July 4, 2008
Al Gore and his apocalyptic apostles couldn’t do it. Railroad fanatics with their striped caps and oilcans couldn’t do it. Urban gardeners dressed up like vegetables couldn’t do it. Even the green-is-chic fad couldn’t do it. It’s the hundred-dollar tank of gas that’s going to do it.
Sure, we’re all sort of concerned about climate change. We all marvel at the comfort, speed, and efficiency of the trains in Europe. We all gobble up books on living for a year exclusively on locally-grown foods, the latest family adventure. We all love the idea of a house that generates its own energy. But this is Fantasyland, Wonderland, Narnia, the world of the talking bee and polar bear, and Thomas the Tank. Only Tomorrowland will make us change, and right now that’s like looking in the wicked witch’s mirror: Our vision of the future is going from Autopia to dystopia, from sky’s-the-limit to sky-is-falling, from the Home of the Future to the Future of the Home.
We’re in the midst of a paradigm shift. The long-successful American economic model is swiftly moving east and south, while America is starting to bear the karmic consequences. Having sowed the wind, we’re reaping the whirlwind.
Five dollars — do I hear ten? — for a gallon of gas is no momentary blip, like the short-lived schemes of the oil cartels in the 1970’s to squeeze up prices by squeezing down supply. Asia has started its own torrid affair with the automobile, and petroleum producers are going full-bore to keep up with the new demand. The frenzied futures markets are influencing prices to some degree, but the operative dynamic is rudimentary economic law.
The economies of China, India, and Southeast Asia — with many parts of South America and Africa following apace — are achieving by themselves what American foreign policy had long tried to advance on its own terms. Some time ago, policy experts replaced the patronizing, static term "third-world countries" by the less demeaning, more dynamic "developing countries." To most of us, it didn’t matter what they were called; we presumed they would remain pathetically poor and ever dependent on our bread-basket for relief. It was heart-warming to hear about those "people’s banks" lending poor women a few bucks to start little weaving and farming businesses, but that was about as far as we thought things would ever go. Now governments all over are relaxing their ideological grip and allowing laissez-faire, early-American-style enterprise to flourish, first by embracing U.S. outsourcing and then by encouraging consumer economies of their own. The result in those countries is a growing middle class with growing middle-class tastes: home ownership, car in every garage, chicken or portion of pig in every pot. To our surprise, and to our short-term detriment, developing countries are doing something we never thought would happen: developing. And all of that takes fuel.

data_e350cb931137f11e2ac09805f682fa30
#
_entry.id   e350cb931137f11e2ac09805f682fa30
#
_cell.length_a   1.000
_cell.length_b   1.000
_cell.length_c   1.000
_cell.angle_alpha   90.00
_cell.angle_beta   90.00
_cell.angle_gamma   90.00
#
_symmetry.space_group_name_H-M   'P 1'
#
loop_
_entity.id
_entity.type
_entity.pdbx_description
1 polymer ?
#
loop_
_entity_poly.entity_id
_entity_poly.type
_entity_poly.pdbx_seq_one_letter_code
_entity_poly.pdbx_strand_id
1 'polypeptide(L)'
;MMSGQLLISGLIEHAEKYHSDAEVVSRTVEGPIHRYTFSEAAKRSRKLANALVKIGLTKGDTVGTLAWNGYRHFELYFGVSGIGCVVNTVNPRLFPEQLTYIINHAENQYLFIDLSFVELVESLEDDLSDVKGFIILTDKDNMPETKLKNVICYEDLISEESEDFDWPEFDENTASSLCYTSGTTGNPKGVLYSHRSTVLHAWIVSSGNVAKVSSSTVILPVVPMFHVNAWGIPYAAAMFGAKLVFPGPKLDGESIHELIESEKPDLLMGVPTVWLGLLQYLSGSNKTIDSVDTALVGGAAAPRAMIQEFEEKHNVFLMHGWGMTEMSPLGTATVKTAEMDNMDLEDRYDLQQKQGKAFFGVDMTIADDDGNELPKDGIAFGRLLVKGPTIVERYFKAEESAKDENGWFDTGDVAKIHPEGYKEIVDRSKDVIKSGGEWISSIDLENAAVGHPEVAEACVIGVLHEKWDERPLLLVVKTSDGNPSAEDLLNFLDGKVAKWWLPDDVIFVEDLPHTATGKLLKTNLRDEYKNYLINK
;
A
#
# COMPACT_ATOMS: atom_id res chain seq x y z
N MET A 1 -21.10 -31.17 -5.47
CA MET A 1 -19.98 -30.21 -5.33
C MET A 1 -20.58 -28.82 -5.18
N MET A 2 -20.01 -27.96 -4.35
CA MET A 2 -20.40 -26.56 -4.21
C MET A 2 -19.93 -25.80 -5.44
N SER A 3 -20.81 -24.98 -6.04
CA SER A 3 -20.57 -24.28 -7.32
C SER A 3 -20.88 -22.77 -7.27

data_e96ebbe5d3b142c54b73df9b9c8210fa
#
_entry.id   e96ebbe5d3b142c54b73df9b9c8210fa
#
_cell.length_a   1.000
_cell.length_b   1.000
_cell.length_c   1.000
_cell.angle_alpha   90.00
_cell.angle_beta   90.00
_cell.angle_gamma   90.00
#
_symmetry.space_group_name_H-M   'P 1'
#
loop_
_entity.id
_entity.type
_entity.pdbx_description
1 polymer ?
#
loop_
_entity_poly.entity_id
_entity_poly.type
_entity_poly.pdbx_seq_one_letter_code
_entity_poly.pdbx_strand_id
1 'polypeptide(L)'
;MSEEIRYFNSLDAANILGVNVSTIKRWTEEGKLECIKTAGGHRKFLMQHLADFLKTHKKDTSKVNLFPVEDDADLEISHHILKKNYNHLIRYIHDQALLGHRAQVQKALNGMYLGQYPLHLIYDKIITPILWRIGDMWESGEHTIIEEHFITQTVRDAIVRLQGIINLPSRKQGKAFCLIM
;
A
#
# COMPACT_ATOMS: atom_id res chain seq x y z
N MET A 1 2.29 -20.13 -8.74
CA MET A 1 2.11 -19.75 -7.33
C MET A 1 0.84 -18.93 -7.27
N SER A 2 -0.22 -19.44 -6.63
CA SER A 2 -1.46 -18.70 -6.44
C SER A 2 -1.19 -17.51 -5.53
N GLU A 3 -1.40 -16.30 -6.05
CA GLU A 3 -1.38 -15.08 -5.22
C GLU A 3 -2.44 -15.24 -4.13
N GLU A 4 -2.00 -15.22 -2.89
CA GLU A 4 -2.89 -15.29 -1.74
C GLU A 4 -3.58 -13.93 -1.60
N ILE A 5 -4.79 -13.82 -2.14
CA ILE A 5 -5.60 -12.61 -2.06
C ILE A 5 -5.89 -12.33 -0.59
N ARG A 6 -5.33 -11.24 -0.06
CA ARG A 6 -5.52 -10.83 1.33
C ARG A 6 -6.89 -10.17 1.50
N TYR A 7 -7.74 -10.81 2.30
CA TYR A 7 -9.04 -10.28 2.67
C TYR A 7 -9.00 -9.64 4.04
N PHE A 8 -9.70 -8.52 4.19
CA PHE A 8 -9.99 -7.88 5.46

Running parallel with fuel is food. Another result of development is healthier people. As life expectancy increases, populations and their nutritional needs soar. The old paradigm’s method of food supply is large-scale industrialized agriculture, a system which produced astounding surpluses at very low cost in yesterday’s America, and which many developing countries are now adopting as national policy. Forests are giving way to factory-farms, and, as in India’s case, the hopelessly uncompetitive traditional farmers are giving up and selling out. Mass agriculture is fuel-dependant, both for production and for shipping, so ever upward goes demand. We’ll never see cheap gas again.
New paradigms — the Copernican Revolution is the classic example — are not imposed on a culture from above but gradually take root from below. In fact, those with the authority to impose things are usually the last to see what’s coming.
In our case, U.S. auto makers continued to churn out their long-time cash cows, the SUV’s, big pickups, and minivans, seemingly oblivious to the spiraling price of oil; only now, glutted with unsold vehicles, are they drastically cutting production while fuel-efficient cars from prescient Asia clobber them. As for our head-in-sand government, just a couple months ago, Congress passed its typical pork-barrel energy bill, protecting these doddering companies from so-called "unrealistic" mileage standards. And last spring’s Clinton-McCain "gas-tax holiday" proposal, laughed to scorn by the drivers it was supposed to help, was simply the distillation of the pettiness and short-sightedness that have sabotaged every attempt at a comprehensive energy policy for over three decades.
The same tunnel-vision applies to the rising cost of industrialized food, also petroleum-related, as transportation expenses increase and more acreage is devoted to biofuel crops. The ethanol bandwagon is another sorry example of the quick-fix trumping the what-if.
But now that the pump is talking to the pocketbook, people are taking whatever they can into their own hands. Ridership on once-despised public transportation is up in every major city and urban corridor; fuel-efficient cars are not just the choice of misers and greens anymore; and regionally-grown produce, now suddenly competitive in price with the agribusiness stuff, is flying out of farmers’ markets this summer.
As fuel prices continue their march to the sky, Americans’ concept of themselves and their country will radically change, from what they do to what they buy to where they live. Through much anxiety, disorientation, and economic devastation, a new paradigm of American life will evolve. Once in place in people’s minds, however, it will generate a new kind of prosperity and significantly enhance the quality of life.
Our fuel-fueled Tomorrowland is done for. Something truly new is right around the bend.